Soon I regretted this decision, because this route is littered with rocks, ruts and down trees that were covered in enough snow to hide them, but not enough snow to insulate against them. My sled was awkwardly weighted with a five-gallon jug of water and a few extra things. It must have tipped over ten times. Each time I had to wrestle with it to turn it over, and I wasn't wearing gloves because I'd been using pogies on my trekking poles. Predictably, my hands started hurting, started burning, went numb ... and still the sled continued to tip over. The hands became a concern. It was only 12 degrees ... definitely frostbite territory if I couldn't warm them up soon. I briefly considered abandoning the sled and coming back for it later, but managed to make my way back to a road, start jogging, and generate enough heat to writhe with screaming barfies most of the way home.

Important lessons were learned — things will go wrong when I don't expect them to go wrong. Always be prepared. And keep some damn mittens in close reach at all times. 

On Tuesday it continued to snow all day. At least, I think it did. It was one of those days where I was locked behind a computer screen for the better part of 14 hours. But Wednesday dawned as the most gorgeous, powdery, bluebird day. It was still quite cold for Boulder — the temperature at dawn was -5F. And it was breezy, with gusts to 40 mph in open areas. So ... yeah, actually it was very cold. Somehow it didn't feel this way when I set out to run to town, breaking trail through ten inches of snow along the relatively sheltered west ridge of Green Mountain. I'd been feeling stressed, and the run was everything I needed to calm down and enjoy being in the present.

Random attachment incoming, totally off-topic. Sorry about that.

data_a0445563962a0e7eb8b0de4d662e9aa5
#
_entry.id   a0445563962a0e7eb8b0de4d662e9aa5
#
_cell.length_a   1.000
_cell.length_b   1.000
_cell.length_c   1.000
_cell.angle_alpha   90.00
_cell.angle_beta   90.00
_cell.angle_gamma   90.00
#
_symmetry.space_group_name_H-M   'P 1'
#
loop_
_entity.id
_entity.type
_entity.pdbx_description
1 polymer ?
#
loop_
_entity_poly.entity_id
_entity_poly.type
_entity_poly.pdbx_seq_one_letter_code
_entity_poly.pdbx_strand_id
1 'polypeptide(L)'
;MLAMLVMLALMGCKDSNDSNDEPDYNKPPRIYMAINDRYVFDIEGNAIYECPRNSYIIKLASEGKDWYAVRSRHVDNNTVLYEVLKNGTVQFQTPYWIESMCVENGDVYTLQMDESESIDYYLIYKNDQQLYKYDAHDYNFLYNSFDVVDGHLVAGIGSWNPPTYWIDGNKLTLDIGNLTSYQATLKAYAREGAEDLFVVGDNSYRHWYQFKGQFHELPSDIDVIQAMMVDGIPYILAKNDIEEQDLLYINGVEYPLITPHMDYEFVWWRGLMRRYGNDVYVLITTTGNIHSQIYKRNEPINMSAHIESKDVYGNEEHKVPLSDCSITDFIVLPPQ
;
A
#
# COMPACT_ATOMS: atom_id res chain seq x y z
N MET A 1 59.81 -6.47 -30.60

"I so love running through the snow," I thought as I splashed through pillows of powder during the descent from Green. "If only I could just do this for a month and nothing else. Oh, wait ..."

It was downright hot again, close to 50 degrees, on Thursday while I ran chores in town and went to the gym. I did not feel like I was missing out on a slush slog. Then on Friday, it snowed again. More than eight inches came with this storm. Ski resorts and mountain passes to the west received as much as 55 inches. I-70 was an utter disaster before CDOT finally shut it down. Lift lines stretched across counties. Front Range avalanche danger climbed to 4 out of 5. Beat stayed home from work because roads in town were such a mess, and we did another sled-drag. This one wrapped up with less drama than Monday, although a neighbor's friend had gotten her car hopelessly stuck in a ditch, and we both separately spent some time trying to push her out. Beat ended up running all the way home (three miles) to return with his truck and plow, then successfully cleared a path to free her car.

Then, on Saturday, it was warm again! Forty-five degrees! Beat insisted on wearing shorts and gaiters for what I expected to be an awful slush slog to Bear Peak. The road was a muddy mess, but the trail was in great shape with mostly packed powder. The people who packed the trail apparently couldn't navigate to save their life. Beat, ever the rule-follower, did not want to tramp over their eroded path through this fragile burned area, so we ended up breaking some of the trail up the west ridge, wading through drifts that often swallowed entire legs. Despite the gaiters, Beat's legs still ended up a little bloodied.